That's the way to play poker, says Maria Konnikova, a psychologist, author and now champion in the game.
Speaking about her success in the game and its applications to business, Konnikova told delegates at the World Economic Forum that her secret weapon is to take "time to be nice" to those seated around the poker table.
Poker, she said, is a "game of small edges" and "if someone decides a few percent less often to take a less aggressive line against me or to target my opponent instead, then I win."
Konnikova said she learned more about strategic decision-making from her transition to the world of games than any amount of research in labs.
Afghanistan's chief executive, Abdullah Abdullah, urged the world not to give up on his impoverished country, which has struggled with corruption, political instability and a long Taliban insurgency.
He told The Associated Press in an interview at the World Economic Forum in Davos, Switzerland: "Don't lose patience. We all made mistakes in the past 18 years" — since U.S. forces overthrew a Taliban regime in the aftermath of the Sept. 11, 2001 attacks only to see the fundamentalist Islamic militia regroup in the years afterward.
He said Afghanistan has made progress delivering education and health care to its people and could develop into an economic "land bridge" between South and Central Asia.
Abdullah also urged Pakistan and other countries that have influence on the Taliban to pressure the insurgent group to negotiate peace with the Afghan government — something it has refused to do.
Abdullah announced this month that he would run for president this year in a rematch with incumbent Ashraf Ghani. After the bitter 2014 election, the U.S. brokered a power-sharing deal that left Ghani president and Abdullah CEO.
Japanese Prime Minister Shinzo Abe has touted the benefits of two recent "mega deals" in trade. He said Japan, the European Union and the United States must work together to reform the World Trade Organization, notably on rules about government subsidies.
Abe's speech at the World Economic Forum in Davos, Switzerland, marked his return to the elite gathering after five years.
He referred to the Trans-Pacific Partnership wrapped up next year and the looming entry into force on Feb. 1 of the EU-Japan Economic Partnership agreement.
Abe urged a Davos conference hall to "rebuild trust toward the system for international trade."
The allusion to government subsidies and call for a trading system that protects intellectual property rights amounted to a reference to China, which the Trump administration has castigated for failing to be transparent on its government subsidies and for swiping intellectual property.
Bono, who has been a prominent campaigner on development issues for decades, says capitalism is not immoral: "It's amoral."
Speaking at the World Economic Forum, the U2 frontman said capitalism has taken more people out of poverty than "any other ism" but that "it is a wild beast and if not tamed it can chew up a lot of people on the way."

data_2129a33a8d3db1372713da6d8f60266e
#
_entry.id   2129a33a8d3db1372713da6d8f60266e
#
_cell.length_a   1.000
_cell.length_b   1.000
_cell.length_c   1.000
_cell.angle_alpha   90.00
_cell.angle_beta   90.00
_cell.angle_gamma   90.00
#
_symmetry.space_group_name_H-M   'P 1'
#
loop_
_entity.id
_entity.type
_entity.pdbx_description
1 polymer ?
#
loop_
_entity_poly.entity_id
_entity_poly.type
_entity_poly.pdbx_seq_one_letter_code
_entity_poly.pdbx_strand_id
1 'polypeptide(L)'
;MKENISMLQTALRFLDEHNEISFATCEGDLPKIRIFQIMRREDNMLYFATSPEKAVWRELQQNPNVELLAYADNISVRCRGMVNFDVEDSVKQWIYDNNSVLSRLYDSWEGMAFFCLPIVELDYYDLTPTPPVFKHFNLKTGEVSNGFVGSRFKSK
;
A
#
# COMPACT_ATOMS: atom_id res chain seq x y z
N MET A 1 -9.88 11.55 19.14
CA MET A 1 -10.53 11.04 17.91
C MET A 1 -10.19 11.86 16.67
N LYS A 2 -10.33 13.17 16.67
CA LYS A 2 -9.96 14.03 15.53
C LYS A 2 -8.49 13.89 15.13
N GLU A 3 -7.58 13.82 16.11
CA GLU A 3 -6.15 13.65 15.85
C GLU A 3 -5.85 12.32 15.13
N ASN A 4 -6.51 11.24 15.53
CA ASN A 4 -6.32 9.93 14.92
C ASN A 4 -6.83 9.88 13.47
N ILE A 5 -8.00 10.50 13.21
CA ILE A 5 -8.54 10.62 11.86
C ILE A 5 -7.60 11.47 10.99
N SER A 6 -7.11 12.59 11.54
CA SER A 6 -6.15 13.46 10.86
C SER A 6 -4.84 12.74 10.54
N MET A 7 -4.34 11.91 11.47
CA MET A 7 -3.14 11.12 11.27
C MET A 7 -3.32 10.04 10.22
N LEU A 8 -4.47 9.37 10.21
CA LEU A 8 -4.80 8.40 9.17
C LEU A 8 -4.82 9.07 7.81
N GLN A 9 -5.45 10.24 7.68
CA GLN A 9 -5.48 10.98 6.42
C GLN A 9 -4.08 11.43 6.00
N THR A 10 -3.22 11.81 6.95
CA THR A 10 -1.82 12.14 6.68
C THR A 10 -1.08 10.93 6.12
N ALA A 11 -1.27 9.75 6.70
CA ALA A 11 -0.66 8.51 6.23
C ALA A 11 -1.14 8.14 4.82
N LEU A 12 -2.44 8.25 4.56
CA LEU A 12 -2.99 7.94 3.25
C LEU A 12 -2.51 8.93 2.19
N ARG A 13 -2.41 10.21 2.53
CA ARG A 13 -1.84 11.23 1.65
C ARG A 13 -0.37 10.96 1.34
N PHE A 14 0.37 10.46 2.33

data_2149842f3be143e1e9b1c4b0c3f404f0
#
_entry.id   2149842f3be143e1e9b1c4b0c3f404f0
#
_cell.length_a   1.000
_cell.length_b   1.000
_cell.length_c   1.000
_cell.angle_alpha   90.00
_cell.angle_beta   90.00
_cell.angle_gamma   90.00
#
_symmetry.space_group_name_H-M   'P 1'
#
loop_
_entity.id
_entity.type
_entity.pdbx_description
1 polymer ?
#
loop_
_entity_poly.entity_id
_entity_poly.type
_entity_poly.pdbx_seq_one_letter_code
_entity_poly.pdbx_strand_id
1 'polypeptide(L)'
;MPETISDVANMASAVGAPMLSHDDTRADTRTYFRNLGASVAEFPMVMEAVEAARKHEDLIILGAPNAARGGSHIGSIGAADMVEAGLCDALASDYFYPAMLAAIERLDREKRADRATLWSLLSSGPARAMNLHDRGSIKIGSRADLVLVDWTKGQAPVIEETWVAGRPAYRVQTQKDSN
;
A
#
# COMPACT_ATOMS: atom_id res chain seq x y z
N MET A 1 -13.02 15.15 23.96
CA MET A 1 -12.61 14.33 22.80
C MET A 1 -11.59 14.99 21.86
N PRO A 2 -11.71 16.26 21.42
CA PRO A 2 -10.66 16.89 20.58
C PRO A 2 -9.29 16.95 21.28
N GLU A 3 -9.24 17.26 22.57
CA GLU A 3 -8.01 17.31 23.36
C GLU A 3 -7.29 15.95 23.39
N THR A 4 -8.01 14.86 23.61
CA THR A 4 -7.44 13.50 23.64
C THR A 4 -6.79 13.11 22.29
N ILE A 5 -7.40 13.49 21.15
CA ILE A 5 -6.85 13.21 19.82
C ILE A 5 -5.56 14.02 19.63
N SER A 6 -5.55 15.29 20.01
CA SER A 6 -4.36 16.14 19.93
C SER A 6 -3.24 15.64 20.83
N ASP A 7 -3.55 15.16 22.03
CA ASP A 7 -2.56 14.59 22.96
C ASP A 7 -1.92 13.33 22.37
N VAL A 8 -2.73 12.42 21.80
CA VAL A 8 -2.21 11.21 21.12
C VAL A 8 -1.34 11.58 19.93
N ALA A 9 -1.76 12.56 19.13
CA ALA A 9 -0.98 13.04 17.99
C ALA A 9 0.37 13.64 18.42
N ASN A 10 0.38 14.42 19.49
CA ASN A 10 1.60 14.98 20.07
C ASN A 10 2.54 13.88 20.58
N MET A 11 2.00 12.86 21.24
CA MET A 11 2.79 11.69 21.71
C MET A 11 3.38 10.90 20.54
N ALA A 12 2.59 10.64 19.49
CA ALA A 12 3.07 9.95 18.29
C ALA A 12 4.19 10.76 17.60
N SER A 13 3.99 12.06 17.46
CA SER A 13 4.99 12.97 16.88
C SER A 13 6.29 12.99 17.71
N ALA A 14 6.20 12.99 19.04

Those who have not benefited from capitalism are, he said, driving "the politics in our home towards populism."
Bono also said that he's had a change of heart with regard to the International Monetary Fund, an institution he once considered to be the "Great Satan" for its "bullying of junior economies."
Heaping praise on IMF managing director, Christine Lagarde, Bona said the IMF has changed.
The development community, he said, values Lagarde's "tough mindedness" but he added he would still be on her "case."
Guido Sandleris, president of the Central Bank of Argentina, says the country is "much better prepared" for the challenge of a slowdown in global trade and the rise in interest rates in major economies, following its recession.
Speaking at the World Economic Forum, Sandleris said Argentina had previously not been strong enough to cope with those twin challenges amid high inflation at home and big fiscal and trade deficits. As a result, President Mauricio Macri negotiated a $56 billion stand-by financing facility with the International Monetary Fund.
Though the deficits are heading in the right direction, Sandleris said inflation remains too high.
Sandleris defended the government's belt-tightening measures and said protests in the country are more to do with the recession — the economy is expected to shrink further this year — than any anger against the IMF.
Hong Kong's Beijing-backed chief executive says she's "quite worried" that the rules-based system that has governed global trade for decades is under threat.
Speaking Wednesday at the World Economic Forum at the Swiss ski resort of Davos, Carrie Lam said any diminution in the traditional rules could lead to rising political tensions around the world.
She said Hong Kong has prospered "on the basis of free and open trade."
Worries over the future of the rules governing global trade have been stoked over the past couple of years, certainly since the election of U.S. President Donald Trump. His administration has taken particular umbrage against China and the two have imposed tariffs on each other that has raised concerns of a full-scale trade war.